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But for consumers looking for some reprieve at the pump, the declines aren’t likely to immediately translate into lower gas prices. The national average for a gallon of gas stood around a seven-year high of $3.41 on Friday, according to AAA. That’s up from $3.34 one month ago, and $2.12 last year.
The U.S. benchmark for oil sank more than 4% to a session low of $75.37, a price not seen since Oct. 7.
Crude traded in the green earlier in the day, but fell into negative territory following news of Austria’s lockdowns. The demand rebound has been a key driver of oil’s recovery this year, and any indication that it might thaw will spook market participants. Lockdowns sap demand for petroleum products since people aren’t moving around and businesses are closed. If the measures extend beyond Austria to other parts of Europe or elsewhere, it could tip the market into oversupply.
The December futures contract expires today, with the more actively traded contract for January delivery dipping 3.8% to $75.44 per barrel. Brent crude futures, the international benchmark, traded as low as $78.15 for the first time since Oct. 1.
Both WTI and Brent are on track for a fourth straight week of losses, which is the longest weekly losing streak since March 2020.
“A slight dip in gas demand, possibly due to seasonal driving habit changes, is contributing to some price relief at the pump,” an AAA spokesperson said Monday, before adding that “the ongoing tight supply of crude oil will likely keep gas prices fluctuating, instead of dropping, for some time.”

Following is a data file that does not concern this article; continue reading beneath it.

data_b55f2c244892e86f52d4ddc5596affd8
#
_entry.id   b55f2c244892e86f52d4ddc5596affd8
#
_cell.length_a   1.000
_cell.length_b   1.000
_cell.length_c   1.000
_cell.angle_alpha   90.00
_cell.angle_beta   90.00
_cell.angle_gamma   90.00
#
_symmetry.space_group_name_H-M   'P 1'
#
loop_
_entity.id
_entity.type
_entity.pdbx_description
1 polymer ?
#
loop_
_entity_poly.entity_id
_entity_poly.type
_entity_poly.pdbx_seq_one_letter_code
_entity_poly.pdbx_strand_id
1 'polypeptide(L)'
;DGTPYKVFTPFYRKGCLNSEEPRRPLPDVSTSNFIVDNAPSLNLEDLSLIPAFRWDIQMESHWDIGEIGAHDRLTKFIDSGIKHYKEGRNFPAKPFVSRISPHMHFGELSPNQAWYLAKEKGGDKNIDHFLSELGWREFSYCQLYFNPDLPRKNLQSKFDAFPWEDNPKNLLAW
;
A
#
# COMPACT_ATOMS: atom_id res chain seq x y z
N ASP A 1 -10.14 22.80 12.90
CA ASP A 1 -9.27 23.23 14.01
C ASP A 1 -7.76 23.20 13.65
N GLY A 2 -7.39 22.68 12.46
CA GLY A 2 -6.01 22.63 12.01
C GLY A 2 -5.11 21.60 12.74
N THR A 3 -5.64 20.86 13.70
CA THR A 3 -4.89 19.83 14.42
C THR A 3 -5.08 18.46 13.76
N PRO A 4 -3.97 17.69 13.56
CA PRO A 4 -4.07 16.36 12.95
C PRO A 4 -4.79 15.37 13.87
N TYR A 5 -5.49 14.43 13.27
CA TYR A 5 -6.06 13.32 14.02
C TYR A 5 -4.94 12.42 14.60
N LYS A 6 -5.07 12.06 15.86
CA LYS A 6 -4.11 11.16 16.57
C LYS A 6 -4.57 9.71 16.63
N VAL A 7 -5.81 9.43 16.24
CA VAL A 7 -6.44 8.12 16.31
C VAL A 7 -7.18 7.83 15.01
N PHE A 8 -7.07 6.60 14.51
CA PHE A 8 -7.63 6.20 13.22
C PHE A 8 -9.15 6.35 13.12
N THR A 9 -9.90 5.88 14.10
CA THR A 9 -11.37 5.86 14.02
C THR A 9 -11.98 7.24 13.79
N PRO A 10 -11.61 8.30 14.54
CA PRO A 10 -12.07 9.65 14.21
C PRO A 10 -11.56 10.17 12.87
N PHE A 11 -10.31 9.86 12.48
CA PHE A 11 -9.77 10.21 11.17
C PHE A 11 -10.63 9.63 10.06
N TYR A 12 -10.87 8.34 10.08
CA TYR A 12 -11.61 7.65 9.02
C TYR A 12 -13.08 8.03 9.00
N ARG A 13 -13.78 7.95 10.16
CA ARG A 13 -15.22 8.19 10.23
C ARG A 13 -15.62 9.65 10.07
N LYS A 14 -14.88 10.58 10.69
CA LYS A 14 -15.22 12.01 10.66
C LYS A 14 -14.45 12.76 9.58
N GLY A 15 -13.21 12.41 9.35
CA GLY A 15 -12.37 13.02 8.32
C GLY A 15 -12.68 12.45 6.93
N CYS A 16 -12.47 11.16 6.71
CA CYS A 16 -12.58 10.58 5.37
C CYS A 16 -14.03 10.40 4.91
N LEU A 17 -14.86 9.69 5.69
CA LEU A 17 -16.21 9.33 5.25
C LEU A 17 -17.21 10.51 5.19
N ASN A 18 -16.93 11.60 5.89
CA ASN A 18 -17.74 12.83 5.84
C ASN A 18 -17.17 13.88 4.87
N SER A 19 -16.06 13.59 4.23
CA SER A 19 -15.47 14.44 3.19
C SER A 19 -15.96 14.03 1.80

While Friday’s decline is the largest for oil since July, the commodity’s been trending lower over the last few weeks. The Biden Administration has repeatedly said it’s exploring ways to ease the burden that higher oil is putting on consumers in the form of gas prices, which are hovering around a seven-year high. One option would be for the administration to tap the Strategic Petroleum Reserve.
“If the US presidential administration wants the oil market’s attention, it now has it, as all eyes are on Washington to see whether it will up the ante on China’s SPR release with a follow-up coordinated effort to put further downward pressure on oil prices,” said Louise Dickson, senior oil markets analyst at Rystad Energy. “The US has been publicly probing the oil market, OPEC+ in particular, to ease supply and provide price relief, since the summer, and other importing countries like China, India, and Japan [are] joining the chorus.”
That said, analysts have noted that releasing oil from the SPR likely wouldn’t have much of a long-term impact.
“While such a decision would result in price setbacks, the SPR can only fill the gap during temporary production disruptions, not fix structural issues of underinvestment and rising demand,” UBS said in a Nov. 5 note to clients.
In addition to political headwinds, oil is also facing pressure from an uptick in supply as producers, including in the U.S., bring production online.
Oil’s steadily climbed higher throughout 2021 with WTI hitting a seven-year high of $85.41 on Oct. 25. Since then, it’s down 11.5%. Despite the recent weakness, U.S. oil is still up 55% for 2021.
Read More: Oil falls to six-week low on lockdown concerns